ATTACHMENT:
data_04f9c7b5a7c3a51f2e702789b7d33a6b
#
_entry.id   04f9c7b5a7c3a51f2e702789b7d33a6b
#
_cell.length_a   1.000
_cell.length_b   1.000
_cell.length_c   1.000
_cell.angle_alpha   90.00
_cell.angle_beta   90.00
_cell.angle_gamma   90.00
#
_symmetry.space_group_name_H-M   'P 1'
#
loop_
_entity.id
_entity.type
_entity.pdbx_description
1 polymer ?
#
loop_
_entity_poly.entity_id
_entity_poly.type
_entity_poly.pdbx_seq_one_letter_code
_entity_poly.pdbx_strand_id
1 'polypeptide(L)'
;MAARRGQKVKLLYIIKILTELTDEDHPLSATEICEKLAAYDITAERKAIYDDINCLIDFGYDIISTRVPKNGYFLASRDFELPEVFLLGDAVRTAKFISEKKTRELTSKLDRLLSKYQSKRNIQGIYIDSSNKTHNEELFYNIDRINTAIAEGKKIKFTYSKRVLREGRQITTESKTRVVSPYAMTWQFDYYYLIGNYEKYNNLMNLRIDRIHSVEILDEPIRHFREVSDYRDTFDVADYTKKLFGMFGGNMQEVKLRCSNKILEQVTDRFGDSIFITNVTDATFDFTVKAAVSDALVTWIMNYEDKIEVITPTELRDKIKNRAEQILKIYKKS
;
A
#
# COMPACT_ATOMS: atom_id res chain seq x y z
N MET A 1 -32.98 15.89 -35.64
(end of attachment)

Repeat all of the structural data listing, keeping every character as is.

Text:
data_04f9c7b5a7c3a51f2e702789b7d33a6b
#
_entry.id   04f9c7b5a7c3a51f2e702789b7d33a6b
#
_cell.length_a   1.000
_cell.length_b   1.000
_cell.length_c   1.000
_cell.angle_alpha   90.00
_cell.angle_beta   90.00
_cell.angle_gamma   90.00
#
_symmetry.space_group_name_H-M   'P 1'
#
loop_
_entity.id
_entity.type
_entity.pdbx_description
1 polymer ?
#
loop_
_entity_poly.entity_id
_entity_poly.type
_entity_poly.pdbx_seq_one_letter_code
_entity_poly.pdbx_strand_id
1 'polypeptide(L)'
;MAARRGQKVKLLYIIKILTELTDEDHPLSATEICEKLAAYDITAERKAIYDDINCLIDFGYDIISTRVPKNGYFLASRDFELPEVFLLGDAVRTAKFISEKKTRELTSKLDRLLSKYQSKRNIQGIYIDSSNKTHNEELFYNIDRINTAIAEGKKIKFTYSKRVLREGRQITTESKTRVVSPYAMTWQFDYYYLIGNYEKYNNLMNLRIDRIHSVEILDEPIRHFREVSDYRDTFDVADYTKKLFGMFGGNMQEVKLRCSNKILEQVTDRFGDSIFITNVTDATFDFTVKAAVSDALVTWIMNYEDKIEVITPTELRDKIKNRAEQILKIYKKS
;
A
#
# COMPACT_ATOMS: atom_id res chain seq x y z
N MET A 1 -32.98 15.89 -35.64